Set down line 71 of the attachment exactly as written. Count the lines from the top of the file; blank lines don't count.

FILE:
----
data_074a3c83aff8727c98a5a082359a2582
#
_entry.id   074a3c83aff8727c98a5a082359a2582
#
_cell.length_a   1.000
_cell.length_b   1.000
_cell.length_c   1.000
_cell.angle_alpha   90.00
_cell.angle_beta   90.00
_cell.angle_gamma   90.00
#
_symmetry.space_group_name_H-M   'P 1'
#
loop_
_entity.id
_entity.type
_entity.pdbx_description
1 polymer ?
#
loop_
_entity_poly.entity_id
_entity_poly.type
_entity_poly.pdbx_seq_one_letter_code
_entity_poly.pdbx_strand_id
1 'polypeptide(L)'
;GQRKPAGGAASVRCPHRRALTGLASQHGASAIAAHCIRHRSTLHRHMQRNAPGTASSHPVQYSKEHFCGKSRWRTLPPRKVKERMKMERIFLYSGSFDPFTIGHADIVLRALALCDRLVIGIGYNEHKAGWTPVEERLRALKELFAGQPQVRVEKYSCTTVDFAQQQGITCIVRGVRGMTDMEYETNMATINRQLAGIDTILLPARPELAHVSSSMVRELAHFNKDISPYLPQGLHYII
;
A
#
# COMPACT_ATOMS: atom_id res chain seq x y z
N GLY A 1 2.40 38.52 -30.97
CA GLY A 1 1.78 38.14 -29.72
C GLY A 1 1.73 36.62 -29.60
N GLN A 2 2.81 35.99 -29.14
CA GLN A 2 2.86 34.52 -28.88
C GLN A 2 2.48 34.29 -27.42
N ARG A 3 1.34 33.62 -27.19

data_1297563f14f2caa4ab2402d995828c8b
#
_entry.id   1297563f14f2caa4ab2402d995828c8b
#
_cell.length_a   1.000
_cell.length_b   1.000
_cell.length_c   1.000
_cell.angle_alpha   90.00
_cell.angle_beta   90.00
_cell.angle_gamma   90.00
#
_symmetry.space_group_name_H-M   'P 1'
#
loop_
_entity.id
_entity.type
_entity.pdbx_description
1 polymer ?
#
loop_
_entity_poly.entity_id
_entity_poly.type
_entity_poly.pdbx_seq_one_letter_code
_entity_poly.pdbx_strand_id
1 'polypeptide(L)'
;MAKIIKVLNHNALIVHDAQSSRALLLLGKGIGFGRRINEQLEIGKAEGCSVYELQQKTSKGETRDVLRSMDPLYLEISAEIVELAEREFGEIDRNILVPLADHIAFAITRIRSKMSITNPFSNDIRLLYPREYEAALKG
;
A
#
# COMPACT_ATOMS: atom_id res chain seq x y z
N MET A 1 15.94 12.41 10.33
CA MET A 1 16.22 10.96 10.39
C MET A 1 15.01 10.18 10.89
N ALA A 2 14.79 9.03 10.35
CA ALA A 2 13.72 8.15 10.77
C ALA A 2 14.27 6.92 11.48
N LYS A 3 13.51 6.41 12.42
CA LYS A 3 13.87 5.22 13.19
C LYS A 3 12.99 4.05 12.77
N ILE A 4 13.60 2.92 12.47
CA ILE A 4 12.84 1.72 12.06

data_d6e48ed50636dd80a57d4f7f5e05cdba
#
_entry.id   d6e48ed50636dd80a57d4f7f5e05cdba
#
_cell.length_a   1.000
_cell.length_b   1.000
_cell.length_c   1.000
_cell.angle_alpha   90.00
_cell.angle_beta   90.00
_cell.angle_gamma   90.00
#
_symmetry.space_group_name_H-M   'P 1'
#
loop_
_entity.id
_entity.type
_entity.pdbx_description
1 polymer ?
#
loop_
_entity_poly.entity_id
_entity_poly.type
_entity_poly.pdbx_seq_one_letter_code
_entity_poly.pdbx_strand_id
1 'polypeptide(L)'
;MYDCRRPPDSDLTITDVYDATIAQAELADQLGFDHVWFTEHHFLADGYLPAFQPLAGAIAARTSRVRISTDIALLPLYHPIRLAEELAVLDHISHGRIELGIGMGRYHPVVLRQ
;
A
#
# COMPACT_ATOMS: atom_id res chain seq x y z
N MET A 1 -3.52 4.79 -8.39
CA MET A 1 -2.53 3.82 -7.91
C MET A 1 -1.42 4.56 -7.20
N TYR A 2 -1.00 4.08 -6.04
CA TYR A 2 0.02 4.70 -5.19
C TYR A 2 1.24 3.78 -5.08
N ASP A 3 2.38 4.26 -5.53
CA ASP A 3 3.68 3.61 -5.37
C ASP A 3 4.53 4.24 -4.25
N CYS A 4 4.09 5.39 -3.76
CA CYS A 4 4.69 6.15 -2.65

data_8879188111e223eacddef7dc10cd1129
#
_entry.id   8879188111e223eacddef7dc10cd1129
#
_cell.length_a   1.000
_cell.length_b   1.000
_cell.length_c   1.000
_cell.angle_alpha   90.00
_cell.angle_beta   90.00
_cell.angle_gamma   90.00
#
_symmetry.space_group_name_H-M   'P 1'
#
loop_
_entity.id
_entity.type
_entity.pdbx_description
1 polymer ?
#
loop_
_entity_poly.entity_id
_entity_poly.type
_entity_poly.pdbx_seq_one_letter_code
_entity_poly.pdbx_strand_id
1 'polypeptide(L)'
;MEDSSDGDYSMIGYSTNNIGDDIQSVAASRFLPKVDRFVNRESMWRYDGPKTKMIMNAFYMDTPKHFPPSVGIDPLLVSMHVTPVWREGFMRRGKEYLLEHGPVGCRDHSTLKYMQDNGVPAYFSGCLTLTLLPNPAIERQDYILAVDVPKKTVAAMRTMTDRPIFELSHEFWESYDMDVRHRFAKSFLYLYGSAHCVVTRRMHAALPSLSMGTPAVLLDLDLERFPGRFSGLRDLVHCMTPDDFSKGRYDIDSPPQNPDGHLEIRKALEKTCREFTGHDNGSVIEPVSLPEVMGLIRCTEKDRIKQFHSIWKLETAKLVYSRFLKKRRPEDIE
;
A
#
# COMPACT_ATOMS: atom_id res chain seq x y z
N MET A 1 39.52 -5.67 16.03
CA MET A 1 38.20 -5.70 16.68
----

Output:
N ALA A 2 14.79 9.03 10.35